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Original Investigation
November 4, 2019

Comparison of Group Medical Visits Combined With Intensive Weight Management vs Group Medical Visits Alone for Glycemia in Patients With Type 2 Diabetes: A Noninferiority Randomized Clinical Trial

Author Affiliations
  • 1Center of Innovation to Accelerate Discovery and Practice Transformation, Department of Veterans Affairs, Durham, North Carolina
  • 2Division of General Internal Medicine, Department of Medicine, Duke University Medical Center, Durham, North Carolina
  • 3Duke Diet and Fitness Center, Durham, North Carolina
  • 4Division of Endocrinology, Department of Medicine, Duke University Medical Center, Durham, North Carolina
  • 5Greenville Health Care Center, Department of Veterans Affairs, Greenville, North Carolina
  • 6Brody School of Medicine, Greenville, North Carolina
  • 7Department of Biostatistics and Bioinformatics, Duke University Medical Center, Durham, North Carolina
  • 8Department of Population Health Sciences, Duke University Medical Center, Durham, North Carolina
  • 9William S. Middleton Memorial Veterans Hospital, Madison, Wisconsin
  • 10Department of Surgery, University of Wisconsin, Madison
  • 11Bon Secours Health System, Richmond, Virginia
JAMA Intern Med. 2020;180(1):70-79. doi:10.1001/jamainternmed.2019.4802
Key Points

Question  Does adding intensive weight management to group medical visits improve glycemia compared with group medical visits alone while also enhancing weight loss and decreasing medication intensity in patients with type 2 diabetes?

Findings  In this randomized clinical trial of 263 individuals with diabetes and mean hemoglobin A1c level of 9.1% at baseline, during the 48 weeks, hemoglobin A1c level improved in both study arms (8.2% and 8.3%). Weight management added to group medical visits also led to reduced diabetes medication use, greater weight loss, and fewer hypoglycemic events.

Meaning  For persons with diabetes who attended group medical visits, adding intensive weight management using low-carbohydrate nutrition counseling showed comparable glycemic improvement plus advantages in several clinically important outcomes.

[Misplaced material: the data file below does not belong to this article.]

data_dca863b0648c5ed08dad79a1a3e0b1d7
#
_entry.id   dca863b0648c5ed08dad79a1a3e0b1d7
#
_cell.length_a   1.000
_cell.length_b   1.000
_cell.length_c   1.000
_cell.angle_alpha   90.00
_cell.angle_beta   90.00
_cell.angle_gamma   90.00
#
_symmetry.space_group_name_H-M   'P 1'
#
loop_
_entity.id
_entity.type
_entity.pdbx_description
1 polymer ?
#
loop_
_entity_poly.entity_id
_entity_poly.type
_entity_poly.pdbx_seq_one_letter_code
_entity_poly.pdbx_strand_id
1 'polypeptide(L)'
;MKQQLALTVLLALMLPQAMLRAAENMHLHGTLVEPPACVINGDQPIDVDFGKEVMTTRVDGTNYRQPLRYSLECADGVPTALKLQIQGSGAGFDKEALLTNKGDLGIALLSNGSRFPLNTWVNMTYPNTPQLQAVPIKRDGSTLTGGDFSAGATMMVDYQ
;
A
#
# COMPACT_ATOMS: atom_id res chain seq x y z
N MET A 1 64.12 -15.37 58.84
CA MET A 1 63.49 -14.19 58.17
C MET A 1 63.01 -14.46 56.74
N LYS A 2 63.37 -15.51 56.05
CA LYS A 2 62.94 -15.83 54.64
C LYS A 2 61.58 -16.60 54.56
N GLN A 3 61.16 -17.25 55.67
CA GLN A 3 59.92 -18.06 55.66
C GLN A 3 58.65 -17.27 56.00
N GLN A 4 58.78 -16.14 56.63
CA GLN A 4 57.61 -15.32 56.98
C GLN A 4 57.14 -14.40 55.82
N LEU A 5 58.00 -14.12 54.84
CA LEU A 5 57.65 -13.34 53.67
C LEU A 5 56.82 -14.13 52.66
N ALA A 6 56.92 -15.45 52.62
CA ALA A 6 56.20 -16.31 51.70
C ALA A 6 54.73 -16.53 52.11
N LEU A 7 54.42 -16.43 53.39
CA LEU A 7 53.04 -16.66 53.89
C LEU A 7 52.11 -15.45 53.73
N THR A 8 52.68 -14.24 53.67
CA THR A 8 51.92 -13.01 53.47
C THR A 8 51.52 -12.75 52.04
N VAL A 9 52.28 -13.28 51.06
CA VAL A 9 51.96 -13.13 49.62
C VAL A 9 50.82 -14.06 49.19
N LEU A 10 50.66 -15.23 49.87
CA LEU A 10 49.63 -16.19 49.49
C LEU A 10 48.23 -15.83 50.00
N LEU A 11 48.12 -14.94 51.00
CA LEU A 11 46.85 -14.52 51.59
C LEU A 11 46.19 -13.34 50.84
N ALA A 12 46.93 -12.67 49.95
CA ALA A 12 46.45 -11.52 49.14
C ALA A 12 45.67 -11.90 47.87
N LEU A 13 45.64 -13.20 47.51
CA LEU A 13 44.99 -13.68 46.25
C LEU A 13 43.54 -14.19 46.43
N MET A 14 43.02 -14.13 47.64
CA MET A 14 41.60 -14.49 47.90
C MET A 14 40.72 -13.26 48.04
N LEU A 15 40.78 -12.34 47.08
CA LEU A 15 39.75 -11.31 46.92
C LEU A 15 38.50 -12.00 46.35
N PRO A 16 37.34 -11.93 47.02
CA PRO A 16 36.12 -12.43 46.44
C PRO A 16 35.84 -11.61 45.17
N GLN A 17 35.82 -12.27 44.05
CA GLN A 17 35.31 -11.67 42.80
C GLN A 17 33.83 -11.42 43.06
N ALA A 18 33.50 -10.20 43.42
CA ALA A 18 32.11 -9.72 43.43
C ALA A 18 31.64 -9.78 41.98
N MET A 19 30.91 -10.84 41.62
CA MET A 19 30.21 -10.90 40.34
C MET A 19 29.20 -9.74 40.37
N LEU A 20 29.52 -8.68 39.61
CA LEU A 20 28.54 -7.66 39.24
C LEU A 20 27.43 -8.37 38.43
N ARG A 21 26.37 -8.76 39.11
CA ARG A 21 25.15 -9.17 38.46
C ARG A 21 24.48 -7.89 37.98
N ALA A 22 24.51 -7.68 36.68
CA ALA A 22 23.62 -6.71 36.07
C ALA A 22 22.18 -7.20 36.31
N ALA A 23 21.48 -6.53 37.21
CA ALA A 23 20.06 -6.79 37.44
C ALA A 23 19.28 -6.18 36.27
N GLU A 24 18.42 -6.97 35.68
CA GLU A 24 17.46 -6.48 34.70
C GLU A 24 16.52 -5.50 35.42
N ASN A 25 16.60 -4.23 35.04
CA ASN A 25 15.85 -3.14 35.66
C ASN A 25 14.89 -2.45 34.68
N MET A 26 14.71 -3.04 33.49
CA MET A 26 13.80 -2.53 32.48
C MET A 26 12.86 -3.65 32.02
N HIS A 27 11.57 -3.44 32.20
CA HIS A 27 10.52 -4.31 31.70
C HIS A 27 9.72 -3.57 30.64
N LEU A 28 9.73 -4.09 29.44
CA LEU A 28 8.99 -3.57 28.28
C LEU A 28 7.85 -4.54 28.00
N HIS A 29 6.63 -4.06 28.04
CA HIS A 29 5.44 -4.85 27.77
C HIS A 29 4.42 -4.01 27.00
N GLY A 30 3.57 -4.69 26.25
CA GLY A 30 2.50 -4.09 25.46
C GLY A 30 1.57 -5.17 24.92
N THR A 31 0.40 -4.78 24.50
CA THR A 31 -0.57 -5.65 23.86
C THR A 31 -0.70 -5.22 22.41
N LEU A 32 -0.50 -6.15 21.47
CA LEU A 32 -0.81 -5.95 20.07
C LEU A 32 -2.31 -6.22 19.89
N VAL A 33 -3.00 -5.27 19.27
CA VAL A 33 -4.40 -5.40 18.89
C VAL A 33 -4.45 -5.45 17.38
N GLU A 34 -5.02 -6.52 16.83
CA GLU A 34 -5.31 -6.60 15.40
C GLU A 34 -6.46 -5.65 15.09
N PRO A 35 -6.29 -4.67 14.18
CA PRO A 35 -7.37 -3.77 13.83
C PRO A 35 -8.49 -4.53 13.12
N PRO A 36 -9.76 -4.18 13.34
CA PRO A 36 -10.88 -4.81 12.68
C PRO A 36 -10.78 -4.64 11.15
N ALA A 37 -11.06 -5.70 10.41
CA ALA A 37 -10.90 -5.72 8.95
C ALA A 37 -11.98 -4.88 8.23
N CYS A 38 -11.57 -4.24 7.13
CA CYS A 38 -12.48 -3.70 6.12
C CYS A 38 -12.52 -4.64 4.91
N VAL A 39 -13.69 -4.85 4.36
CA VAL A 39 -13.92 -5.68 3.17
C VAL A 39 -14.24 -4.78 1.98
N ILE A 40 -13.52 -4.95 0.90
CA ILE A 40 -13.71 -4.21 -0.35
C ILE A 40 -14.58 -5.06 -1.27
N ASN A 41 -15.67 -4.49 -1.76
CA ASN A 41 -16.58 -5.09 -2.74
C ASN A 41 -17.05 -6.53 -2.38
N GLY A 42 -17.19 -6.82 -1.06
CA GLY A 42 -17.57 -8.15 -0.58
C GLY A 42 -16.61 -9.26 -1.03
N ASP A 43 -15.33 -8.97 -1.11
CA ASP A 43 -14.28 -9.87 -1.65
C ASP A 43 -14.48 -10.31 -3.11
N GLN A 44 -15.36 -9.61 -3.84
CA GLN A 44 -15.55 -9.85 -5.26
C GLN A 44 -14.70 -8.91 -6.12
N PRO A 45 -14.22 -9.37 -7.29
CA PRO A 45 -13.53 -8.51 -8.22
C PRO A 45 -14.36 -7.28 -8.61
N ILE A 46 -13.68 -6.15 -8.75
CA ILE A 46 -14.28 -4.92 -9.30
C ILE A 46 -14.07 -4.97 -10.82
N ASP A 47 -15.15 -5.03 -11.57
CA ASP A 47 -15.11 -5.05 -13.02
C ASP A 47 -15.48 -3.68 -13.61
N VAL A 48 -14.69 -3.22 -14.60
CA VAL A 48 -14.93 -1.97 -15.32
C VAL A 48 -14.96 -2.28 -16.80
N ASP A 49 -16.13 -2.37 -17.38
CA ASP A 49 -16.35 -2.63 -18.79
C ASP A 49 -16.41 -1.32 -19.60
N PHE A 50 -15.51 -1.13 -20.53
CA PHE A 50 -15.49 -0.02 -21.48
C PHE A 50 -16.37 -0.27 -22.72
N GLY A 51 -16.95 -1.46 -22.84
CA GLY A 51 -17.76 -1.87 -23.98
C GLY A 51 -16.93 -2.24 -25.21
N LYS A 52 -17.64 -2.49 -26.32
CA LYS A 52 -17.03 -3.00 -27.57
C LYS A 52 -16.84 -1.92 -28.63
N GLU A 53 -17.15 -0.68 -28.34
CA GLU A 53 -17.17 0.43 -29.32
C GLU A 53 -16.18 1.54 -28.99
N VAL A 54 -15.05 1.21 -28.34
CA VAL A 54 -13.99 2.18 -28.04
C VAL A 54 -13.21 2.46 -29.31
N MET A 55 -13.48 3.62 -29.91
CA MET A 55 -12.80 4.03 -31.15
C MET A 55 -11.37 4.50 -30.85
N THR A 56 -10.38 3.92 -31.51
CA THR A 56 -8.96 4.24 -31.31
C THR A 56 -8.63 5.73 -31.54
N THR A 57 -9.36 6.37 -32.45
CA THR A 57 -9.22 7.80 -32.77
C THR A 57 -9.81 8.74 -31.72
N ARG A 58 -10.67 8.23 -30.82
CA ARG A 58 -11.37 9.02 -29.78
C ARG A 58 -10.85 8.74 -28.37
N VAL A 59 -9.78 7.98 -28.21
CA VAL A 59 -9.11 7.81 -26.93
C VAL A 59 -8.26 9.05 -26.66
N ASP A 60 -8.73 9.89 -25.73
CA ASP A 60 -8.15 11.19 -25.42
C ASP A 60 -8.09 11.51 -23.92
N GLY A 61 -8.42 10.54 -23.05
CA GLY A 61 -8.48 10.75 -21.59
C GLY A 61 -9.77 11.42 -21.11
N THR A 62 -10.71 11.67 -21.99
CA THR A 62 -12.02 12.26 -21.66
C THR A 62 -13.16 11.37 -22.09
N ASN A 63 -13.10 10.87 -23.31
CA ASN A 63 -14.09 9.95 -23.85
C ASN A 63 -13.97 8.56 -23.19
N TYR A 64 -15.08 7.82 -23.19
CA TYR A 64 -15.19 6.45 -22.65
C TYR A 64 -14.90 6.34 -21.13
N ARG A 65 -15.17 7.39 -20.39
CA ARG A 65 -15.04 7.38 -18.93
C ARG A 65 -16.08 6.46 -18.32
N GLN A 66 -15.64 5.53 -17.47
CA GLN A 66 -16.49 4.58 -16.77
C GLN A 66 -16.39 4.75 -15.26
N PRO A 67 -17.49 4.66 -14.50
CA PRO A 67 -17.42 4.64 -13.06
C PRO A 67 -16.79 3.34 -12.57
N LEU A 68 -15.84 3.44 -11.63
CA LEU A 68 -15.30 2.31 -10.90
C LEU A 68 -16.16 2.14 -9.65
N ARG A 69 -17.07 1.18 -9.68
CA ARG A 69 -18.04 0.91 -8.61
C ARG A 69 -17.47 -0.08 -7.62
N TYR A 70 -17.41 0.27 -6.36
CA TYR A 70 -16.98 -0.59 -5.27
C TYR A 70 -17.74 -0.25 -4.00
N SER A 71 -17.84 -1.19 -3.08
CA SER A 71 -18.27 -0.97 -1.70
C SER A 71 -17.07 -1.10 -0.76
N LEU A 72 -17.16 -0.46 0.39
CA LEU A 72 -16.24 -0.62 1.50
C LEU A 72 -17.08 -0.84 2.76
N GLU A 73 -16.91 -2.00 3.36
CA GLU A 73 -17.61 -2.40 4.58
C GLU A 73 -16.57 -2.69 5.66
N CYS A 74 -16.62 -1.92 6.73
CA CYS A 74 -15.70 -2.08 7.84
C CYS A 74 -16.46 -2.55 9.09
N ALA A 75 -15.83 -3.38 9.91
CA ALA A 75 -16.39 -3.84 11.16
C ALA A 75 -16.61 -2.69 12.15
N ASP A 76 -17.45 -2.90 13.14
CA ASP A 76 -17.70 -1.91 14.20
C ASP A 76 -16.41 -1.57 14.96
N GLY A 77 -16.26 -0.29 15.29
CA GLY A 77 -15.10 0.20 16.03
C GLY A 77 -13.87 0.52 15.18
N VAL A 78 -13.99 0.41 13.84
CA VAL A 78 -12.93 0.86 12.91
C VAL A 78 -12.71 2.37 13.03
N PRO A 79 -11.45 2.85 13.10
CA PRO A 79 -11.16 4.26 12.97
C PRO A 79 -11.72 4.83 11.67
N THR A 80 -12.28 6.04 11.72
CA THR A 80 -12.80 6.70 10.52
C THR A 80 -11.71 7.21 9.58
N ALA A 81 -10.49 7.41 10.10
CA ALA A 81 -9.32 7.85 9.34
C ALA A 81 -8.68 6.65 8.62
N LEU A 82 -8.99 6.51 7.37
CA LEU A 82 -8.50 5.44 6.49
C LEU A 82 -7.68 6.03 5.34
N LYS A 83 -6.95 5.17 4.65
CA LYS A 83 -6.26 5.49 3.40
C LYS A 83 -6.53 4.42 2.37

Importance  Traditionally, group medical visits (GMVs) for persons with diabetes improved glycemia by intensifying medications, which infrequently led to weight loss. Incorporating GMVs with intensive dietary change could enable weight loss and improve glycemia while decreasing medication intensity.

Objective  To examine whether a program of GMVs combined with intensive weight management (WM) is noninferior to GMVs alone for change in glycated hemoglobin (HbA1c) level at 48 weeks (prespecified margin of 0.5%) and superior to GMVs alone for hypoglycemic events, diabetes medication intensity, and weight loss.

Design, Setting, and Participants  This randomized clinical trial identified via the electronic medical record 2814 outpatients with type 2 diabetes, uncontrolled HbA1c, and body mass index (BMI; calculated as weight in kilograms divided by height in meters squared) of 27 or higher from Veterans Affairs Medical Center clinics in Durham and Greenville, North Carolina. Between January 12, 2015, and May 30, 2017, 263 outpatients started the intervention.

Interventions  Participants randomized to the GMV group (n = 136) received counseling about diabetes-related topics with medication optimization every 4 weeks for 16 weeks, then every 8 weeks (9 visits). Participants randomized to the WM/GMV group (n = 127) received low-carbohydrate diet counseling with baseline medication reduction and subsequent medication optimization every 2 weeks for 16 weeks followed by an abbreviated GMV intervention every 8 weeks (13 visits).

Main Outcomes and Measures  Outcomes included HbA1c level, hypoglycemic events, diabetes medication effect score, and weight at 48 weeks analyzed using hierarchical generalized mixed models to account for clustering within group sessions.

Results  Among 263 participants (mean [SD] age, 60.7 [8.2] years; 235 [89.4%] men; 143 [54.4%] black), baseline HbA1c level was 9.1% (1.3%) and BMI was 35.3 (5.1). At 48 weeks, HbA1c level was improved in both study arms (8.2% in the WM/GMV arm and 8.3% in the GMV arm; mean difference, −0.1%; 95% CI, −0.5% to 0.2%; upper 95% CI, <0.5% threshold; P = .44). The WM/GMV arm had lower diabetes medication use (mean difference in medication effect score, −0.5; 95% CI, −0.6 to −0.3; P < .001) and greater weight loss (mean difference, −3.7 kg; 95% CI, −5.5 to −1.9 kg; P < .001) than did the GMV arm at 48 weeks and approximately 50% fewer hypoglycemic events (incidence rate ratio, 0.49; 95% CI, 0.27 to 0.71; P < .001) during the 48-week period.

Conclusions and Relevance  In GMVs for diabetes, addition of WM using a low-carbohydrate diet was noninferior for lowering HbA1c levels compared with conventional medication management and showed advantages in other clinically important outcomes.

Trial Registration  ClinicalTrials.gov identifier: NCT01973972

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